Discovered the fossil of a giant ancient sea predator


26/05/2011

Paleontologists have discovered that a group of remarkable ancient sea creatures existed for much longer and reached significantly larger than previously expected, due to the extremely well-preserved fossil, discovered recently in Morocco.

Creation, known to scientists as anomalokarididy, have already been recognized as the largest Cambrian animals, their appearance is typical of the period of the "Cambrian explosion", which is characterized by the sudden appearance of all the major animal groups and the establishment of complex ecosystems about 540-500 million years ago. Fossil of this period indicates that these marine predators reached about two feet long. Until now, scientists also thought these strange invertebrates, who may have been echinated long forelimbs that presumably used to hunt for worms and other victims, and the ring of plates around the mouth, disappeared at the end of the Cambrian period.

Now a team of researchers led by Peter Van Roy (Peter Van Roy) and Derika Briggs (Derek Briggs), director of the Museum of Natural History, discovered a giant fossil anomalokaridida that reaches one meter (over three feet) in length. Fossil anomalokaridida indicate the possible existence of a series of hair-like plates in each segment across the animal’s back, which, as scientists assume, could function as gills.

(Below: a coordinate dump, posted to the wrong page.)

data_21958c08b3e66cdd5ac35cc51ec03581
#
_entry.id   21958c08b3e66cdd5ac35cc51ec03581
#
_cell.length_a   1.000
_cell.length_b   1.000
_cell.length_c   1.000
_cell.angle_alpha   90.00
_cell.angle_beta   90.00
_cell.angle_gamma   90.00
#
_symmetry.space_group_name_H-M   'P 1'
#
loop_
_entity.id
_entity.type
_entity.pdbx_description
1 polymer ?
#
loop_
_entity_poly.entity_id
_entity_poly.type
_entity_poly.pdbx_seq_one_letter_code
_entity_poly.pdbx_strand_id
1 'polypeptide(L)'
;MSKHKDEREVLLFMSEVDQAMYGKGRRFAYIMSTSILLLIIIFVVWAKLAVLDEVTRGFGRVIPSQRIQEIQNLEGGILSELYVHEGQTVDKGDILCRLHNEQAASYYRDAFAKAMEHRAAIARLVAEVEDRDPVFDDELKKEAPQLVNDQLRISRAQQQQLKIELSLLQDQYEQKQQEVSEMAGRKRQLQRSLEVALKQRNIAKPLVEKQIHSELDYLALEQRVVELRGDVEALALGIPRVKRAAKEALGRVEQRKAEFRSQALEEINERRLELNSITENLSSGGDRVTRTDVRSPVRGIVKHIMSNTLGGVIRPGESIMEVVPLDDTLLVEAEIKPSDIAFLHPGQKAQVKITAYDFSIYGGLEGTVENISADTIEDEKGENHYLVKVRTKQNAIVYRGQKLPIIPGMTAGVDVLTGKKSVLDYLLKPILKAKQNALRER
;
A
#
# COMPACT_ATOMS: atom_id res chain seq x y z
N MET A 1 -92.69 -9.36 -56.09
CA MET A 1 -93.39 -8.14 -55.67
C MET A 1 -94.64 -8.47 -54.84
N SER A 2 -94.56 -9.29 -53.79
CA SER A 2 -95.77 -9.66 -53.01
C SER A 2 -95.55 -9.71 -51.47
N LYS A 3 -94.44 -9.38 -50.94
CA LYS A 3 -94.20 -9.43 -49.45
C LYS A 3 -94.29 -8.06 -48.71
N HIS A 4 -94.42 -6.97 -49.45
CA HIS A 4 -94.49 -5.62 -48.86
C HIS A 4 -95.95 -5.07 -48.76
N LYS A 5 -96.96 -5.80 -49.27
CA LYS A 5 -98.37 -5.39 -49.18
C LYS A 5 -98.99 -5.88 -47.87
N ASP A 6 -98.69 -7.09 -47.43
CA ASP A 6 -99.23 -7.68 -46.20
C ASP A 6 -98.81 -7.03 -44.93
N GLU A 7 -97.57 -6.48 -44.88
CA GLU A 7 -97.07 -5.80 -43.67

In addition, the creature belongs to the Ordovician period, the intensive biodiversifikatsii that followed the Cambrian, meaning these animals existed for 30 million years longer than previously thought.

"Anomalokarididy - one of the most iconic groups of Cambrian animals," - said Briggs. "These giant invertebrate predators and scavengers began to symbolize the unfamiliar morphology displayed by organisms that diverged early from the origin, leading to modern marine animals and then died out. Now we know that they do not disappear as long as we thought."

Samples - it’s just part of the new collection of the fossil from Morocco that includes thousands of specimens of marine fauna with soft flesh, relating to the early Ordovician Period, 488-472 million years ago. Because hard shell fossils preserved better than soft tissue, scientists had an incomplete and ambivalent view of the marine life that existed during the Ordovician period before the recent discoveries in Morocco. The animals were discovered in Morocco, on the muddy sea floor at a fairly deep, shrouded in clouds of sediment that has helped to keep their soft bodies.

"The new discoveries in Morocco indicate that animals characteristic of the Cambrian, such as anomalokarididy, continued to have a significant impact on the biodiversity and ecology of marine communities still many millions of years later," - said Van Roy.

Original: Physorg Translation: M. Potter


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